Jack LaLanne died today at the age of 96.
What I found most interesting about Jack LaLanne was that he said he hated exercising. He made no bones about it; he didn't enjoy it.
But he did it because the benefits were well worth the costs.
Mark Herrmann, Chief Litigation Counsel
for Aon, writes about his first 360 review here .
A 360 review is common in many corporations
for mid-level and senior managers. An HR consultant (usually) helps you map your
self-assessed strengths and weaknesses...
Adam Smith, Esq. has an excellent piece this morning , based on a Legal OnRamp thread, questioning whether corporate clients are actually demanding the changes so many of us are talking about, from alternative fees/value-based billing to legal project...
Jay Shepard has an interesting post today
at Above the Law where he talks about the need for partners to teach associates
to be future partners .
He lists seven things a teaching partner
should do to strengthen the firm for the future:
By now you've likely seen the NY Times article about computers and e-discovery .
For folks in the legal field, the content of the article isn't news, I trust: Computer analysis is making huge inroads in e-discovery and is in many cases replacing...
Yesterday the three leading voices in Legal Project Management training had a mini-summit.
The Center for Competitive Management invited Jim Hassett, Pam Woldow, and me to speak for an hour on Legal Project Management for law firms: the 50,000-foot...
(Note: Today's article is a bit off my usual Legal Project Management beat.)
Ron Friedmann this morning presents an interesting way to look at outsourcing .
His most striking point, I think, is this:
Every law firm employee, in fact, works...
eWeek, an IT weekly, just released a survey of the most sought after (paid jobs) computer programming languages.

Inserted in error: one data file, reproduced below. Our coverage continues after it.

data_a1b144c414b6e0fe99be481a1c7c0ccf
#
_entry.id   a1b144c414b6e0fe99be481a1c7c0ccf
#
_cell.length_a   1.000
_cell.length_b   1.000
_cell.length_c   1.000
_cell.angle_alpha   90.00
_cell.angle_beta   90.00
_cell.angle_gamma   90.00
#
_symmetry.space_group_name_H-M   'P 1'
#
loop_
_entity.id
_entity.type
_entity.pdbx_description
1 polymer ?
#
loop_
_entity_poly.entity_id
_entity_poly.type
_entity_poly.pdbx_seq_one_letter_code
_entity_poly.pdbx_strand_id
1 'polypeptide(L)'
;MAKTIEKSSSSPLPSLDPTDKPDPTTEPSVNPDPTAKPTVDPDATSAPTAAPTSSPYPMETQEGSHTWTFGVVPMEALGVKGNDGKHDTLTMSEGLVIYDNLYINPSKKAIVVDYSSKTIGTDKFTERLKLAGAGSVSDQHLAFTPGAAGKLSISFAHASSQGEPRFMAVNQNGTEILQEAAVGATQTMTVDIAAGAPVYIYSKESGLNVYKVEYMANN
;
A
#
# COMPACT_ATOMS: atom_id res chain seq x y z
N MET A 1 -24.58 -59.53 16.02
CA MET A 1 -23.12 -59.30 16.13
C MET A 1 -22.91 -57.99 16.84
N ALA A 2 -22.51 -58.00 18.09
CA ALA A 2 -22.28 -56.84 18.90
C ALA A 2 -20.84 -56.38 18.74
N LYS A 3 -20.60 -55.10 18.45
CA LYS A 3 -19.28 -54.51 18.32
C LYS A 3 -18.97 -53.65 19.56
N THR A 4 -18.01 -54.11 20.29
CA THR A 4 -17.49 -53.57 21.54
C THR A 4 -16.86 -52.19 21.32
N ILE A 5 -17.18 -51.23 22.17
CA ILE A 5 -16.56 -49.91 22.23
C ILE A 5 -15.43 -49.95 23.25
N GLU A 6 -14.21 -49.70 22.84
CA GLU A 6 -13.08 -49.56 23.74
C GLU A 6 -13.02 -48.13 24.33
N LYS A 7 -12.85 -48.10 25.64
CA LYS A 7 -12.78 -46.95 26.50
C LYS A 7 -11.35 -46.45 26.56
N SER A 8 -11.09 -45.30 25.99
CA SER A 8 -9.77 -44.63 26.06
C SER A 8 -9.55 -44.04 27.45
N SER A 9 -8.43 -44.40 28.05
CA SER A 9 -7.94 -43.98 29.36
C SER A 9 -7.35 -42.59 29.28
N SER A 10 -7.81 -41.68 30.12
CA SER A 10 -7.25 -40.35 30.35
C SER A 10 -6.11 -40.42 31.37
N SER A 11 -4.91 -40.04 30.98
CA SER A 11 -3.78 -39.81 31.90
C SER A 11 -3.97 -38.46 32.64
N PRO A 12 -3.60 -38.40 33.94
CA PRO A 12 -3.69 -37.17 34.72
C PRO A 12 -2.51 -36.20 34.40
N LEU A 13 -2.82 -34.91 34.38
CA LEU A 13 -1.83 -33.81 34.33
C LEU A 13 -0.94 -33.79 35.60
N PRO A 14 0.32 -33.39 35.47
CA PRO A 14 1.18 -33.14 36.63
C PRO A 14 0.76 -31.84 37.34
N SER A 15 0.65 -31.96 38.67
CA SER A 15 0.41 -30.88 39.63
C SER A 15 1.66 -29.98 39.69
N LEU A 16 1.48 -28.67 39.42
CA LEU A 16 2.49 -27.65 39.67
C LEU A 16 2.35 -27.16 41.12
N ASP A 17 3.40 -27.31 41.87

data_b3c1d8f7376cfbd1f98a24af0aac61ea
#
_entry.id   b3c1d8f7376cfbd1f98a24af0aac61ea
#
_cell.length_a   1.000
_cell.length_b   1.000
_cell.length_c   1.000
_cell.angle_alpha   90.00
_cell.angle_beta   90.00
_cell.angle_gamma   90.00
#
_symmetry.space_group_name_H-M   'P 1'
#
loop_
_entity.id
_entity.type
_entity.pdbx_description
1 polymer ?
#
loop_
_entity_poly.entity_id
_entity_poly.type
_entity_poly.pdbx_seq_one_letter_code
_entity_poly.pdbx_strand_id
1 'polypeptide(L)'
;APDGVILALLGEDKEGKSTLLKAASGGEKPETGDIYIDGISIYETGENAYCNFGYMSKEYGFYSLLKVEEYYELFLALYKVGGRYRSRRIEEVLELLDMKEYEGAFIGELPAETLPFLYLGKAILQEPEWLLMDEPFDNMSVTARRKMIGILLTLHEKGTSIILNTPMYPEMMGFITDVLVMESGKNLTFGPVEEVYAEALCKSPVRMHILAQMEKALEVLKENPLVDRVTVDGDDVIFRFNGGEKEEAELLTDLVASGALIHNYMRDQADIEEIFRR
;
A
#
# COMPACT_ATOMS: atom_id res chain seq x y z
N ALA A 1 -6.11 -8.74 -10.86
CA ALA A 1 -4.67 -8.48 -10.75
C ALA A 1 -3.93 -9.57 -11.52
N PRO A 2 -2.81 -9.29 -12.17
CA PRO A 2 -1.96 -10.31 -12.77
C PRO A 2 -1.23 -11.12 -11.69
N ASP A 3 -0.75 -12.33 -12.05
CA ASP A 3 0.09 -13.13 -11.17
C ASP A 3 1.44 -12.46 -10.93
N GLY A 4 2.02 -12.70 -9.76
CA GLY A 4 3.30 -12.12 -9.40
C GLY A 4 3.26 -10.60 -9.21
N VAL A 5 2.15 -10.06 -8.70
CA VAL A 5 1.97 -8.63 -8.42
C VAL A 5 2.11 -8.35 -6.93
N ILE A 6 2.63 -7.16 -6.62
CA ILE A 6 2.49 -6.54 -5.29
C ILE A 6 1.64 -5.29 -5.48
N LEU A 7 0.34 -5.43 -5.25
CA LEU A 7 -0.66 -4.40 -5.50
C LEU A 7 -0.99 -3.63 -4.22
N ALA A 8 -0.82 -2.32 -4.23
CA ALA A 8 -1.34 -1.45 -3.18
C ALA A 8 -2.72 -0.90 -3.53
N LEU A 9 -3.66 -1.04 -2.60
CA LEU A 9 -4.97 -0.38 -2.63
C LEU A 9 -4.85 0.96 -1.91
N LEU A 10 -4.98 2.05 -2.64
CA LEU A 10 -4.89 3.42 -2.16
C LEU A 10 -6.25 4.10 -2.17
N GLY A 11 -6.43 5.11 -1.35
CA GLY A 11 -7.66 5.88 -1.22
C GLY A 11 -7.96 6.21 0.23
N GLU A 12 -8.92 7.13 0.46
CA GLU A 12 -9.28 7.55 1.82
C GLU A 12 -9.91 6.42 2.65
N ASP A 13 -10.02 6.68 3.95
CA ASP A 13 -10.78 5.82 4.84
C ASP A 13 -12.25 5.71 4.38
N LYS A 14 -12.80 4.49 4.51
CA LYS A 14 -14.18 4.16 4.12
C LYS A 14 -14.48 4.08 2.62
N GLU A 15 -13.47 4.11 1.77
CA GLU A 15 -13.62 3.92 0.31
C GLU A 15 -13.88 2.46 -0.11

I was both surprised and intrigued to find that the top three were Java, C, and C++.
They have three things in common, one of which...
This is the fifth in a week-long series of articles about plans and planning, collected as Planning Week.
The U.S. military (and various other armed forces) has the concept of Commander's Intent. Any (battle) plan needs to be accompanied by the...
I saw an ad today for a university-sponsored
legal project management 1 course for in-house counsel.
I checked out the instructors, figuring
that a reputable university would of course engage one of the specialists in this
area. In this case I assumed...
Some project managers lead
successful projects by working well with the members of their team, their
business partners/clients, and so on.
Actually, most successful project
managers are successful because they know how to work with people. Sometimes...
The city/county/state is doing a major rebuild of the streets leading to the Interstate exit closest to my house in Seattle.
My office is in my home, and when I travel I take another road to the airport, so I get to see the road construction once every...
Movie mogul Samuel Goldwyn (the G in MGM) once responded to a suggestion: "In two words: im possible." 1
I can describe project management in two words.
Too many people, including project managers, think they can describe it in one.
First up in Planning Week is German military strategist Helmuth von Moltke.
"No battle plan," he sagely noted, "survives contact with the enemy."
When your plan meets the real world, the real world wins. Nothing goes as planned...
Today's NY Times describes how Ford's designers went "back to the drawing board" to tune the controls on their new cars.
They didn't use drawing boards. That was the first big step. They used video games and paper mock-ups and...